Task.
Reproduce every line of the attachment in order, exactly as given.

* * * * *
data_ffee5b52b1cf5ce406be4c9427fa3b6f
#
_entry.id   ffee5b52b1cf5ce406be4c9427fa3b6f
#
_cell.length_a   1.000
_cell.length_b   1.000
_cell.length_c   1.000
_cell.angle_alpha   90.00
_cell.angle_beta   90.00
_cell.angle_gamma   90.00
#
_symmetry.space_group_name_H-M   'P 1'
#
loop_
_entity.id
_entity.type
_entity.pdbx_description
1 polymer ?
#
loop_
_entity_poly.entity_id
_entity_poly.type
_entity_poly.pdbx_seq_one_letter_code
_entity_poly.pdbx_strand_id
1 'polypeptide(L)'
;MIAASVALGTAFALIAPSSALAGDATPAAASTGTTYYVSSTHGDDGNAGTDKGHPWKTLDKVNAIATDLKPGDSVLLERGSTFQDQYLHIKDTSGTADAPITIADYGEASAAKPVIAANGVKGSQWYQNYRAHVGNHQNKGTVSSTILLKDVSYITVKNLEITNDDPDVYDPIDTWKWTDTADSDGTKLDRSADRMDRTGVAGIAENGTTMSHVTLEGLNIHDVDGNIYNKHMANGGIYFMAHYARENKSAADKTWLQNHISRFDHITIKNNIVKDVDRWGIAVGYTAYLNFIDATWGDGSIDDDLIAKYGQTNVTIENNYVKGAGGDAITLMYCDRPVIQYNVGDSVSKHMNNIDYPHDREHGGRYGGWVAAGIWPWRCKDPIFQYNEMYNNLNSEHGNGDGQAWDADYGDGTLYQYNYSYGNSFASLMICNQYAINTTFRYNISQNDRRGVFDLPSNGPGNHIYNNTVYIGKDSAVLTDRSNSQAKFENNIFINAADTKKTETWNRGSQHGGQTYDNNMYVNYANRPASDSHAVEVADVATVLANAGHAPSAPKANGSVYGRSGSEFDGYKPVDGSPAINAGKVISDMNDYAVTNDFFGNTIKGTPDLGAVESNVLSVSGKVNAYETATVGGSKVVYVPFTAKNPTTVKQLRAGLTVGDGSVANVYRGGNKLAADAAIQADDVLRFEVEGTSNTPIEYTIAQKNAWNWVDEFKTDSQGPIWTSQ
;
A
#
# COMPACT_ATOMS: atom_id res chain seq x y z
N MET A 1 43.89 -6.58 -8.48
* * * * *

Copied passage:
data_ffee5b52b1cf5ce406be4c9427fa3b6f
#
_entry.id   ffee5b52b1cf5ce406be4c9427fa3b6f
#
_cell.length_a   1.000
_cell.length_b   1.000
_cell.length_c   1.000
_cell.angle_alpha   90.00
_cell.angle_beta   90.00
_cell.angle_gamma   90.00
#
_symmetry.space_group_name_H-M   'P 1'
#
loop_
_entity.id
_entity.type
_entity.pdbx_description
1 polymer ?
#
loop_
_entity_poly.entity_id
_entity_poly.type
_entity_poly.pdbx_seq_one_letter_code
_entity_poly.pdbx_strand_id
1 'polypeptide(L)'
;MIAASVALGTAFALIAPSSALAGDATPAAASTGTTYYVSSTHGDDGNAGTDKGHPWKTLDKVNAIATDLKPGDSVLLERGSTFQDQYLHIKDTSGTADAPITIADYGEASAAKPVIAANGVKGSQWYQNYRAHVGNHQNKGTVSSTILLKDVSYITVKNLEITNDDPDVYDPIDTWKWTDTADSDGTKLDRSADRMDRTGVAGIAENGTTMSHVTLEGLNIHDVDGNIYNKHMANGGIYFMAHYARENKSAADKTWLQNHISRFDHITIKNNIVKDVDRWGIAVGYTAYLNFIDATWGDGSIDDDLIAKYGQTNVTIENNYVKGAGGDAITLMYCDRPVIQYNVGDSVSKHMNNIDYPHDREHGGRYGGWVAAGIWPWRCKDPIFQYNEMYNNLNSEHGNGDGQAWDADYGDGTLYQYNYSYGNSFASLMICNQYAINTTFRYNISQNDRRGVFDLPSNGPGNHIYNNTVYIGKDSAVLTDRSNSQAKFENNIFINAADTKKTETWNRGSQHGGQTYDNNMYVNYANRPASDSHAVEVADVATVLANAGHAPSAPKANGSVYGRSGSEFDGYKPVDGSPAINAGKVISDMNDYAVTNDFFGNTIKGTPDLGAVESNVLSVSGKVNAYETATVGGSKVVYVPFTAKNPTTVKQLRAGLTVGDGSVANVYRGGNKLAADAAIQADDVLRFEVEGTSNTPIEYTIAQKNAWNWVDEFKTDSQGPIWTSQ
;
A
#
# COMPACT_ATOMS: atom_id res chain seq x y z
N MET A 1 43.89 -6.58 -8.48